A universe of topics and stories that I could not imagine in a lifetime. The story I liked the most is probably “The Immortal”.

Make Time

Jake Knapp and John Zeratsky

A light-hearted productivity book focus on creating habits and tactics every day to improve your productivity and your life. I am not a fan of productivity gurus and these kind of books but the authors’s light approach makes it really enjoyable.

Il Diavolo Sulle Colline

Cesare Pavese

I loved this story mainly because it’s set near where I was born and it made me realize how much I miss those places.

The Remains Of The Day

Kazuo Ishiguro – ⭐️ ❤️

Such decisions were no longer a matter simply of wages, the size of staff at one’s disposal or the splendour of a family name; for our generation, I think it fair to say, professional prestige lay most significantly in the moral worth of one’s employer.

If you told me that I would have loved the story of a butler taking a break and driving through post-WWII England’s countryside I would not have believed you. And yet, same as for The Buried Giant, Kazuo Ishiguro is able to create masterpieces out of simple, yet powerful, plots.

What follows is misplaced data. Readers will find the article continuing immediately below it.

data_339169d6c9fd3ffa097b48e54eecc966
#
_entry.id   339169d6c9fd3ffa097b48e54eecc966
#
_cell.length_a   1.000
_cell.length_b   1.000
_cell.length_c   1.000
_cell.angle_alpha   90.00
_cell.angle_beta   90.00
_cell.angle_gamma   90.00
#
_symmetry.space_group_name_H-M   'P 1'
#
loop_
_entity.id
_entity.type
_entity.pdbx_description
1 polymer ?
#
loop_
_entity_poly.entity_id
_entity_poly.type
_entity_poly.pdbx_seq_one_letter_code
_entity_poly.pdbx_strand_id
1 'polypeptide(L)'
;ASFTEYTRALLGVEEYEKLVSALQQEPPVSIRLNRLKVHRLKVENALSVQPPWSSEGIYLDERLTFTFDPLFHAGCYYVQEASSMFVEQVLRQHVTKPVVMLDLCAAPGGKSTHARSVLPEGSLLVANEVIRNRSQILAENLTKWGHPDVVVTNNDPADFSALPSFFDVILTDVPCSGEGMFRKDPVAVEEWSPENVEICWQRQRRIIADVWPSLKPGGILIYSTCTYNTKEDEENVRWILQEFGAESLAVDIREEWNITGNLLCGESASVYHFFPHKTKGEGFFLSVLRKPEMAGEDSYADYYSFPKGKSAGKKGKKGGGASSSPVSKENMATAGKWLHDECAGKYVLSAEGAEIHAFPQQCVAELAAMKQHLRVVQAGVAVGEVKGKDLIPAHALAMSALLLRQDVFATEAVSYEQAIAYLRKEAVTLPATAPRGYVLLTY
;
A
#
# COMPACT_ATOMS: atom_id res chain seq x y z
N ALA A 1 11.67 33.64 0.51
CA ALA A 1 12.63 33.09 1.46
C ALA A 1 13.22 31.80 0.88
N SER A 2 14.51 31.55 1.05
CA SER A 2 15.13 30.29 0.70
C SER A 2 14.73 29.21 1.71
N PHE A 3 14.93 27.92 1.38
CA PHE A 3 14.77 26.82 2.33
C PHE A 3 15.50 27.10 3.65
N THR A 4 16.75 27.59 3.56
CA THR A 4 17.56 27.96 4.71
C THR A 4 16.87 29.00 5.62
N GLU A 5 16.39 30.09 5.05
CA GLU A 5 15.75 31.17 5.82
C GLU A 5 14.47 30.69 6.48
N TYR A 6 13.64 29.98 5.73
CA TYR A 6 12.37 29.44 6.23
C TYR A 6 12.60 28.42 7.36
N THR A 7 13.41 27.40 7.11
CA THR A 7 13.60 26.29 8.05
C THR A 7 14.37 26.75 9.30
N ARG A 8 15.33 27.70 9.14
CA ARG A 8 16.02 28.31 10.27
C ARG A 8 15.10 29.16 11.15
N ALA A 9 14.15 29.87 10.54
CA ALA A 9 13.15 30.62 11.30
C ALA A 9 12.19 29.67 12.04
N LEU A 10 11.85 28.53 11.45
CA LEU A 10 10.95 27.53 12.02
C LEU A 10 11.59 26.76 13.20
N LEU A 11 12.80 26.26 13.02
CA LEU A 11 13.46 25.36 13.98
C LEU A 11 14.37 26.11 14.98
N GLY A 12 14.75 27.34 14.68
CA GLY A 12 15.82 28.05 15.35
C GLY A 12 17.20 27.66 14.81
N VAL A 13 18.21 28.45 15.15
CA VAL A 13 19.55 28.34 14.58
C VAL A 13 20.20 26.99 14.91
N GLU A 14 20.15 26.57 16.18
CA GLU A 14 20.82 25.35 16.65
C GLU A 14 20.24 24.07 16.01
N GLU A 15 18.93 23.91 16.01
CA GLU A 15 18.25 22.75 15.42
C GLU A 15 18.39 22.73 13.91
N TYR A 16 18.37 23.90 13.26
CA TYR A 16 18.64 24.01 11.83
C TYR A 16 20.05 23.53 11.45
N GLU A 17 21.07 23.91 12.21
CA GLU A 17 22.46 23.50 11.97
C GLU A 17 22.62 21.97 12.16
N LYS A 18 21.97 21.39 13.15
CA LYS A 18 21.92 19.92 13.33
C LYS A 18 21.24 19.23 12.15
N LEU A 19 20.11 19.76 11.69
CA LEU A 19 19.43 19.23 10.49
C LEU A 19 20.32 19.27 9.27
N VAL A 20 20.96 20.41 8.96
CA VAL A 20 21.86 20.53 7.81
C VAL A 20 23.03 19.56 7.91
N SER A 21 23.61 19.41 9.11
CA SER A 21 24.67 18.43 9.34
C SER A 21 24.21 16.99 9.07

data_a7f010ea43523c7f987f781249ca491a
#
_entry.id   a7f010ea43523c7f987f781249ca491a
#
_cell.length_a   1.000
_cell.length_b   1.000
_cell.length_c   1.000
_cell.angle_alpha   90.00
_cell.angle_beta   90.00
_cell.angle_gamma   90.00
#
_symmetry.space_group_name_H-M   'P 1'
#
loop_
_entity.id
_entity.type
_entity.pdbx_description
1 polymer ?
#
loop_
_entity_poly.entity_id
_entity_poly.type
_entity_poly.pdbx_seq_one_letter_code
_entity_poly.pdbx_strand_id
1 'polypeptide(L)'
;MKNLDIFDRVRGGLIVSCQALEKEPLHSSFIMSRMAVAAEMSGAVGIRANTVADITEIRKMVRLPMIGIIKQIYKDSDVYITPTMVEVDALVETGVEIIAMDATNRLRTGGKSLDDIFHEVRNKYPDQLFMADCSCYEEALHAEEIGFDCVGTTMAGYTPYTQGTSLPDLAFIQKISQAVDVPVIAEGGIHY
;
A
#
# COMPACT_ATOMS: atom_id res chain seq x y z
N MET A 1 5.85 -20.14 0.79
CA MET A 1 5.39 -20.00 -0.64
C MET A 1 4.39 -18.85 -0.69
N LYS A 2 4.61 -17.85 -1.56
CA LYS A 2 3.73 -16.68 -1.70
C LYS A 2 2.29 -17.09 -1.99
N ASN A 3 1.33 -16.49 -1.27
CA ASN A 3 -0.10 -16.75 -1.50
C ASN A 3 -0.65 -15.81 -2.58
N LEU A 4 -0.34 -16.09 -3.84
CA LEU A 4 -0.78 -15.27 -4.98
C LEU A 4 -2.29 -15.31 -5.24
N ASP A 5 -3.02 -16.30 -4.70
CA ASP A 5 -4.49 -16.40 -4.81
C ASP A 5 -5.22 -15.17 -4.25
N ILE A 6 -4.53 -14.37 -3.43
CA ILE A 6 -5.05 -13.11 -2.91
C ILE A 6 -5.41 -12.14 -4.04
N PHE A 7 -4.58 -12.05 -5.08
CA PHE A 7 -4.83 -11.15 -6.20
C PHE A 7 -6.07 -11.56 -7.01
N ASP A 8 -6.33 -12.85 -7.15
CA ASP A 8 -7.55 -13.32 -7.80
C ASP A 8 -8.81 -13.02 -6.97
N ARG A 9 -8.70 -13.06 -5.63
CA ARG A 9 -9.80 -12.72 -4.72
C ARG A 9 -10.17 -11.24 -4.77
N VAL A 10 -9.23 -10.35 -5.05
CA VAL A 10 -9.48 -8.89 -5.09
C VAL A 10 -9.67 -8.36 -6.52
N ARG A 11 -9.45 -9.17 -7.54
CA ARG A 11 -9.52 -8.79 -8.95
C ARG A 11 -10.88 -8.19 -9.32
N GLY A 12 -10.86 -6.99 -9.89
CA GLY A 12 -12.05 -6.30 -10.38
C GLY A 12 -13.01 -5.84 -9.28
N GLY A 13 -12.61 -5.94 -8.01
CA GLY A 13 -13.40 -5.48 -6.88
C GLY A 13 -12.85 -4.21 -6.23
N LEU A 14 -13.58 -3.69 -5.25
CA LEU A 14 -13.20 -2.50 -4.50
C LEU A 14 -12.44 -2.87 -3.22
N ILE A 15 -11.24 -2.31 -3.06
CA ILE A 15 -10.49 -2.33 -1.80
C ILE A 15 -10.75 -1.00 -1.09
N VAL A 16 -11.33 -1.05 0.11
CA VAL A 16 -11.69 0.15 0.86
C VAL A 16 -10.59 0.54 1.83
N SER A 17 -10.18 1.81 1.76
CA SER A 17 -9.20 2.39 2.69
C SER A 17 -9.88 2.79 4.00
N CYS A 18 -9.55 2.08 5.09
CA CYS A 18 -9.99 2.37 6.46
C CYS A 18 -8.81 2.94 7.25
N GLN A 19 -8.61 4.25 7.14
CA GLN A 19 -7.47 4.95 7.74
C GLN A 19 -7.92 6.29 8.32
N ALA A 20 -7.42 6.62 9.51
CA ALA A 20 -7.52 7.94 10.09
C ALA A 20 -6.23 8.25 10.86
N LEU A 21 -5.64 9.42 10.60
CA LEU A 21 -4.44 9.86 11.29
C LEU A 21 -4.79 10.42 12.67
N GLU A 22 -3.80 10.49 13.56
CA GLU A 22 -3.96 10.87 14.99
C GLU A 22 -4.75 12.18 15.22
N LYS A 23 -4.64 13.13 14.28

The Yiddish Policemen Union

Michael Chabon

Every generation loses the Messiah it has failed to deserve.

A nice detective story set in an alternative history were, during WWII, Jewish refugees live in a settlement in Alaska. The Coen brothers were supposed to make a movie out of it but apparently they dropped the project.

War And Peace

Lev Tolstoy – ⭐️

I simply want to live; to cause no evil to anyone but myself.

This one has been on my reading list for years, almost decades. A few months ago I finally found the courage to go through it and, I have to say, it’s a really enjoyable read! Sure, some chapters are a bit hard to digest but they are usually pretty short and Tolstoy often jumps from on character to another, in a very modern way. It’s impossible to describe everything that this book contains, from the depiction of Russia’s aristocracy, to Napoleon’s portrait and his battles, from the descriptions of each character feelings, to a deep dive into their thoughts and minds. As Romain Rolland said: “this work, like life itself, has no beginning, no end. It is life itself in its eternal movement”.